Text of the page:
My toolkit also has a fun eraser. There are also multiple ways a child can use the eraser to support restoring calm to their body.
Kids can use the eraser to erase their mistakes and try again. This allows them to focus on an intentional improved effort rather than on the disappointment or shame of the mistake.
Kids can use the eraser to tell themselves a new story about the situation. “I can’t control myself,” might become, “I just need a minute to find my calm.”
Kids can use the eraser to be flexible. Just like an eraser can bend and wiggle, your child can imagine their ability to “bend” and be “flexible” with a change to their plan and their ability to influence their big feelings.
Just like before, let your child suggest ways the eraser might represent a skill to help them manage their Big Feelings. It’s best to determine this before they feel out of control.
Kids can use binoculars to spot big feelings coming from far away. This can help them prepare to defeat the “HypnoZoids” like Joseph! Binoculars let kids see into the future!
Kids can also use the binoculars to focus on something they do like instead of the circumstance causing their frustration. Ask them what they’d like to see instead.
Kids can also use the binoculars for vision. Ask them to use their binoculars to guide you to the bath, the car, or wherever you need to go, pointing out the colors they see or things they notice on the way.
Allow your child to add to the possibilities of the binoculars.
Starting Your Own Mission: CONTROL! Toolkit
In Mission: CONTROL! A Big Feelings Adventure! Joseph was so focused on his disappointment about turning off the TV that he didn’t see the HypnoZoids coming. With his imagination, he was able to use Will Power to solve the problem—but what if he had been able to use his binoculars to see the HypnoZoids coming? Or what if he had focused his binoculars on something else, such as what book he would get to read at bedtime? How would the story have been different? Maybe he could have used his Will Power earlier and avoided the battle or maybe he could have remembered that focusing on something positive feels better.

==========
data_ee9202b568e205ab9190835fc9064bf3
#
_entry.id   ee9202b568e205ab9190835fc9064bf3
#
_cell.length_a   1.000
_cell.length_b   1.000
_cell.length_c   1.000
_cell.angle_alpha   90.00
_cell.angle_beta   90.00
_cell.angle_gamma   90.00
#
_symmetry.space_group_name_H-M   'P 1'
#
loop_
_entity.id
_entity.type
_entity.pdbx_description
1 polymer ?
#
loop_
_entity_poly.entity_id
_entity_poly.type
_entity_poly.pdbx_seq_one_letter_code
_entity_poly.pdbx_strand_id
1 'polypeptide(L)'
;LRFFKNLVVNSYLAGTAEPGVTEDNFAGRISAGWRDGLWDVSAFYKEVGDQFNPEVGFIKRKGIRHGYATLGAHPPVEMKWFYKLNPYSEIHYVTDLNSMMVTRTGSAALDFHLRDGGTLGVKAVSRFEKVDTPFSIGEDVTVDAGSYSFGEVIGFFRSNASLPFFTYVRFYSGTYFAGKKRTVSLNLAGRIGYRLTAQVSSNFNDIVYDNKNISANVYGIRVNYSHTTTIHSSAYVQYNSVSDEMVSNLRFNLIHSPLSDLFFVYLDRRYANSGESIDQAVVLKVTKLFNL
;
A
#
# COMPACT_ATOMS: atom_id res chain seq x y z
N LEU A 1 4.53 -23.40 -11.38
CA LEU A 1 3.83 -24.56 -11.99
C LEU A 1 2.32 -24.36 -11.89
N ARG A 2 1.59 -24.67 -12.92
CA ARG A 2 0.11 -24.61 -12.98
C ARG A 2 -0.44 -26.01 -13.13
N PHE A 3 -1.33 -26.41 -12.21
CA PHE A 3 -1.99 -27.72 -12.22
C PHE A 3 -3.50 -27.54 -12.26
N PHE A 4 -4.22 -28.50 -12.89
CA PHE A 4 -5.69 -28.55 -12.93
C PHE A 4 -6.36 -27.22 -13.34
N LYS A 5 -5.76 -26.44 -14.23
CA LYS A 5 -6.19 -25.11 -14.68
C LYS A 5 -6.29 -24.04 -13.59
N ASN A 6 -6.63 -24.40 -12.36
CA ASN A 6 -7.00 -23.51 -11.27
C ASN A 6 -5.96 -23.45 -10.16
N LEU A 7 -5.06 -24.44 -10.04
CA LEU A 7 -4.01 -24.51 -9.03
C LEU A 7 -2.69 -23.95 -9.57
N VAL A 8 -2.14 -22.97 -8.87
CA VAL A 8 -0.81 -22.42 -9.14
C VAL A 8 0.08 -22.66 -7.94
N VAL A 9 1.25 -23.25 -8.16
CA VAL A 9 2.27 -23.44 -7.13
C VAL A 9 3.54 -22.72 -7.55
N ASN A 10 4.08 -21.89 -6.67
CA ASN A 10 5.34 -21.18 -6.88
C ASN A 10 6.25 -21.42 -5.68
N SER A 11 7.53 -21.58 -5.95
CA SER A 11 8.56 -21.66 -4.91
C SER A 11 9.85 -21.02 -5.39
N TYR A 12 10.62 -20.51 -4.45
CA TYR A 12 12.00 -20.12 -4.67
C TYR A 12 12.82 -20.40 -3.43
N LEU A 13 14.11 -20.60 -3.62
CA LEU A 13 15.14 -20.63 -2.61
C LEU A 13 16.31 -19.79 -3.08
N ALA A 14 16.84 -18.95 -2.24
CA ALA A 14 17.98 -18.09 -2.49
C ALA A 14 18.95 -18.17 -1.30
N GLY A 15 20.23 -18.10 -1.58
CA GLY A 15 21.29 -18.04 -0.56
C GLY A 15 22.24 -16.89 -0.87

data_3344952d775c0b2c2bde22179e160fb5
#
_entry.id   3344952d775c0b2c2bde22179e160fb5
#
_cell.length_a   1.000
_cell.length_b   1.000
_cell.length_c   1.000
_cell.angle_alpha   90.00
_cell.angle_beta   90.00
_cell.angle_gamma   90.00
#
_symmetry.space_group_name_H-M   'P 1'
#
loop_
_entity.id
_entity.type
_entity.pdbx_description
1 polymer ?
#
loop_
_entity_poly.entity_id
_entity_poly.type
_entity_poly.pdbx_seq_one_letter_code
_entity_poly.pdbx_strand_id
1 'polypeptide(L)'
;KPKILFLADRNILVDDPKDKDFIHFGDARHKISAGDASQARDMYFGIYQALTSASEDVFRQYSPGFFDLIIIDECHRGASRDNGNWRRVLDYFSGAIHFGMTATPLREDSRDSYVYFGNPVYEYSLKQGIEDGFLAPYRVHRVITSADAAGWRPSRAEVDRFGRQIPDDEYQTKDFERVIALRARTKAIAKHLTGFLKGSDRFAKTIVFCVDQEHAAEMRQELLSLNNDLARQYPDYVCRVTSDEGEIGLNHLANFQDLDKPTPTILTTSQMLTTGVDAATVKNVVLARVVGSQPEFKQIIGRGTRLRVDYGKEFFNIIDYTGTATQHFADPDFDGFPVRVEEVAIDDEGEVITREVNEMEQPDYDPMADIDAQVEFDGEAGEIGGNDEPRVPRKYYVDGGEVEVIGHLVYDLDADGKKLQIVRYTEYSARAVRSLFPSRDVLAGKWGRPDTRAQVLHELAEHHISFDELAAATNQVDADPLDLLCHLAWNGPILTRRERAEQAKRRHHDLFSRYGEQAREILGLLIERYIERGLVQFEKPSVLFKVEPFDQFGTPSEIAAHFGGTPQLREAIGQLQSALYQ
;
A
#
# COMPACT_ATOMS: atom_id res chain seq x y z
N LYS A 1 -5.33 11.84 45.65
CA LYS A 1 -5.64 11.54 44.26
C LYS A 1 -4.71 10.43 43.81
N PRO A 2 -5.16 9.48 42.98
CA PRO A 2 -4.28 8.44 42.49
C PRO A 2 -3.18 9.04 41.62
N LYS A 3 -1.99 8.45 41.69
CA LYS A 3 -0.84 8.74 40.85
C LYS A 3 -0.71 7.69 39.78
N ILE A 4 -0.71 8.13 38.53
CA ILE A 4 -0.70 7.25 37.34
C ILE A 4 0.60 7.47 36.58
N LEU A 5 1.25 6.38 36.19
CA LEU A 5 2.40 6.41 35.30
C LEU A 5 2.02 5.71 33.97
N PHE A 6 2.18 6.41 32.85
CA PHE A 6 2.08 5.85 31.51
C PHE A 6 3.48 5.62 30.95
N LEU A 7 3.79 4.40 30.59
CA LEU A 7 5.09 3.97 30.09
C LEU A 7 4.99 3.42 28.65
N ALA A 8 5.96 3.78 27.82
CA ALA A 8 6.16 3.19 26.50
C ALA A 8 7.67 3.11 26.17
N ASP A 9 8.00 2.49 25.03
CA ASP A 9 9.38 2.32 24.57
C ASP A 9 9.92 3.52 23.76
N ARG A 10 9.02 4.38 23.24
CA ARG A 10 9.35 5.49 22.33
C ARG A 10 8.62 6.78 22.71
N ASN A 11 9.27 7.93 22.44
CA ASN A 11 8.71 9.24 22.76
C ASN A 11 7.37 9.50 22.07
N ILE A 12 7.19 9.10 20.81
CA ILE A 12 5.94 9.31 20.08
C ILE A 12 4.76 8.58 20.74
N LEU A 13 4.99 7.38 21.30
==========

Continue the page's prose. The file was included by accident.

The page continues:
You have an opportunity to introduce this kind of play and imagination into your child’s arsenal of resources. This builds resilience into their developing systems. With time, they won’t need the actual toolkit to remind them of the resources available to them, they’ll just remember.
Many of the items can be purchased at your local Dollar store. If you're interested, stay tuned! I will be sharing the purchase links I used for the tools in the toolkit I use with my clients. In the meantime, you can use the drawings of tools that my very talented illustrator, Joe Bauman, has created. The Mission: CONTROL! Toolkit doesn’t need to be fancy or pricey. The main thing is that kids understand how what’s inside of it becomes a hearty weapon for overcoming life obstacles!
And as usual, I’m giving you the tools you need to fill your toolkit so you don’t have to come up with the ideas on your own. Over the next few articles, I will continue to share items in my own toolkit that I use when I work with kids and their families.
I’d love to know what tools you put in your toolkit! Comment here or send me a message! I always love adding resources to my own toolkit.
And if you start your own Mission: CONTROL! Toolkit for your home, classroom, or office, I’d love to see pictures! If you send me a picture with your toolkit, with your permission, I’ll share it on my social media and in my newsletter to celebrate our community building resilience in kiddos together.
Save this image to refer back to and stay tuned for the next tools in the series!
I can’t wait to hear how the kids in your care use their tools!